Giuseppe Arcimboldo (1526/7–1593, also sometimes known as Arcimboldi) might have been just another of the thousands of Mannerist painters who satisfied the need for portraits, religious works, and the like. But some time in his mid-career he started to produce portraits which were unique, and even today have not been matched.
For instead of building his portraits in the normal way, using paint to imitate his perception of the form of the subject, his portraits were assembled from his painted representations of other objects and creatures – books, plants, flowers, birds, even the barrels of cannon.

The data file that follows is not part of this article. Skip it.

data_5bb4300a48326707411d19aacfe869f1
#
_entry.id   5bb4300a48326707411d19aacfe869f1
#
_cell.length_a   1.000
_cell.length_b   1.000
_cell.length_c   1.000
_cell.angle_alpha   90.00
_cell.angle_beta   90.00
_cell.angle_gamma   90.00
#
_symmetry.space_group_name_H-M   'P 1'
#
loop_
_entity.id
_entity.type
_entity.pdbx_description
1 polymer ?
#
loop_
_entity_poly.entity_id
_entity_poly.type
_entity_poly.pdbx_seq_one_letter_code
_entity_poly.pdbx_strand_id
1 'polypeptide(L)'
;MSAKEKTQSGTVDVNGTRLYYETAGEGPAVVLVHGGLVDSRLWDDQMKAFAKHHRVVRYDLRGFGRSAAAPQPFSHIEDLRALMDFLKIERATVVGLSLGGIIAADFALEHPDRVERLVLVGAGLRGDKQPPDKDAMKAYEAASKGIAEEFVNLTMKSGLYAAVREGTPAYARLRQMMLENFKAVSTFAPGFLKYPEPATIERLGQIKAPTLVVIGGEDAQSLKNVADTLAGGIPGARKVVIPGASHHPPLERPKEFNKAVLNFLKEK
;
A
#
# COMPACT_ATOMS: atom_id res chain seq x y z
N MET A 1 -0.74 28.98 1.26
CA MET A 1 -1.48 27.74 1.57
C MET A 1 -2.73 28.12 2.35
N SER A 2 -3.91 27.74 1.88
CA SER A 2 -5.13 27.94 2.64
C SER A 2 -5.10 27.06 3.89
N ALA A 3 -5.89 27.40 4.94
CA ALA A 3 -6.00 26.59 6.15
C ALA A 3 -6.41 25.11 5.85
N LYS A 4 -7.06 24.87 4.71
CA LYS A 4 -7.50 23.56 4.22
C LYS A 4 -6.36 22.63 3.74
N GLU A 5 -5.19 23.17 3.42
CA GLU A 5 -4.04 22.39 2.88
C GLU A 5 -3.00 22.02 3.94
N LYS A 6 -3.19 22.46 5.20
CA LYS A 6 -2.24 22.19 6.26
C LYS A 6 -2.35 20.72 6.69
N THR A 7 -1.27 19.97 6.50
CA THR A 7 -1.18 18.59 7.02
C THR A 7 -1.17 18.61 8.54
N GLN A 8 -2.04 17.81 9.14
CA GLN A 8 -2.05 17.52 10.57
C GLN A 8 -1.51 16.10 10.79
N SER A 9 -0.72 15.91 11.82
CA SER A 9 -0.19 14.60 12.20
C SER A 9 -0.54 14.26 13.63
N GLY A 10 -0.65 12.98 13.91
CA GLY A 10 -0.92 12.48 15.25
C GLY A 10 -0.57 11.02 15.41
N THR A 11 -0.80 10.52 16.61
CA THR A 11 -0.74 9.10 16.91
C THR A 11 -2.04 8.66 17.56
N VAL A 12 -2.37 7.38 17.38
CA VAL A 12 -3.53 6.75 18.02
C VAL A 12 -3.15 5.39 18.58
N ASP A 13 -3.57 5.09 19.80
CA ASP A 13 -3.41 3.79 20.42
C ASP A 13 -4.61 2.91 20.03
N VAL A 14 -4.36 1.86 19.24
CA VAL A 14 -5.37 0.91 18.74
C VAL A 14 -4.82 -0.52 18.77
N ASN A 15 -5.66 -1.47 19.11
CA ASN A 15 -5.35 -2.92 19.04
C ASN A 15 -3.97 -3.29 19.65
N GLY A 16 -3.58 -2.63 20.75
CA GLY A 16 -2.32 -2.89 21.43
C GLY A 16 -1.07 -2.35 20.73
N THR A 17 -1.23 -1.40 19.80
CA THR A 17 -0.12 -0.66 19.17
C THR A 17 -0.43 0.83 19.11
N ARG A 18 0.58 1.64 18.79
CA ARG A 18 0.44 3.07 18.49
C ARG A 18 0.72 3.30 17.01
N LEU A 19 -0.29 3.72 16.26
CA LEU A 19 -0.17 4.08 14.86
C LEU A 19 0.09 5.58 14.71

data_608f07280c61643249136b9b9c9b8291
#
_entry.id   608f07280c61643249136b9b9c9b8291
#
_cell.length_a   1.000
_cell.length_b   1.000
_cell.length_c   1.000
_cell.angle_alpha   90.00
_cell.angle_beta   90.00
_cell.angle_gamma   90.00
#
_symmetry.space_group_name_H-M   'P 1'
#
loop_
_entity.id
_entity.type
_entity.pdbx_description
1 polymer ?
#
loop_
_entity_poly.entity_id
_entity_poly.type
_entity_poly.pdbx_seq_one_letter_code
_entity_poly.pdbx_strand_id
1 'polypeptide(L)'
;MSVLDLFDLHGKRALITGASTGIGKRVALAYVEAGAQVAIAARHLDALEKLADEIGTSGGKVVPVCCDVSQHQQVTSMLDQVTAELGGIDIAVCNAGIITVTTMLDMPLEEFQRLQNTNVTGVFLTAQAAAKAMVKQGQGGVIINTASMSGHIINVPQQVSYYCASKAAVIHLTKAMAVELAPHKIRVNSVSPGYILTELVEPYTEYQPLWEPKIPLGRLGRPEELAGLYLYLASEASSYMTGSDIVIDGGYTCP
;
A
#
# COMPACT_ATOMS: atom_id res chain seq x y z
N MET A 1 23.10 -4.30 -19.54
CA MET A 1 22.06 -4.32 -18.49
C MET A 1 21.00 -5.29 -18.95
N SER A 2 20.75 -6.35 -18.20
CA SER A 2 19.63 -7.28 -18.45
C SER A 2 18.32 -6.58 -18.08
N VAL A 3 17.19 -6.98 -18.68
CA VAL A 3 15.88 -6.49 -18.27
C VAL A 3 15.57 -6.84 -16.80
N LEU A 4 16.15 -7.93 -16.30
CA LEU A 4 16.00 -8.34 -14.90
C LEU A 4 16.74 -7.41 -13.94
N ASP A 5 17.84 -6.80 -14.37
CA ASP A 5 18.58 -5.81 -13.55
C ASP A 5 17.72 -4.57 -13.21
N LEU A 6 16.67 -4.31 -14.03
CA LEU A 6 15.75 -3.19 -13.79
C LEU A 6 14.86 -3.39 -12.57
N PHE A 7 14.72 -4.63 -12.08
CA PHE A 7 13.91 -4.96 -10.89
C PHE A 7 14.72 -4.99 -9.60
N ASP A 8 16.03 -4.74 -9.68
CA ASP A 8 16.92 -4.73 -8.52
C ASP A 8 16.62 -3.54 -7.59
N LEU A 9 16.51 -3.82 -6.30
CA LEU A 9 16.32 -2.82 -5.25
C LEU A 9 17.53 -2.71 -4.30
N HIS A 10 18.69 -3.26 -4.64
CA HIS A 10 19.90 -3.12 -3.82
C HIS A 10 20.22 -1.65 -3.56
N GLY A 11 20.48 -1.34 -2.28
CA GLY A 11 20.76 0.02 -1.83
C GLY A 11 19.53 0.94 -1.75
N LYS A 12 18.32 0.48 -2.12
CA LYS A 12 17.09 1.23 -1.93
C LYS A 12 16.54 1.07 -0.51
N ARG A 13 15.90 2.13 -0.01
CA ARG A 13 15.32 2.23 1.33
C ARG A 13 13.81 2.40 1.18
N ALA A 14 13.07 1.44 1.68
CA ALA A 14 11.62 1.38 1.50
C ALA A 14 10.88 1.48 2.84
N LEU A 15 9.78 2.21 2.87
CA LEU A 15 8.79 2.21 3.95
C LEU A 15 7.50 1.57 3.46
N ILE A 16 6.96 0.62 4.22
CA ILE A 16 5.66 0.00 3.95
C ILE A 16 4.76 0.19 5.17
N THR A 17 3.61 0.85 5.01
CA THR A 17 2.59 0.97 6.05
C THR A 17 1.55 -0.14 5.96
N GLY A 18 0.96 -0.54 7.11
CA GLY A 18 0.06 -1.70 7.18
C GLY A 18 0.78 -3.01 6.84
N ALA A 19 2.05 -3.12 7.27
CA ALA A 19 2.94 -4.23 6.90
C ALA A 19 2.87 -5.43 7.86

No one seems to be sure exactly when this started to happen, nor why he did it, to begin with, but he probably painted his first when working as the court portraitist to the Habsburg court in Vienna, in the 1560s. It might have begun as a joke or whimsy, and some considered that…
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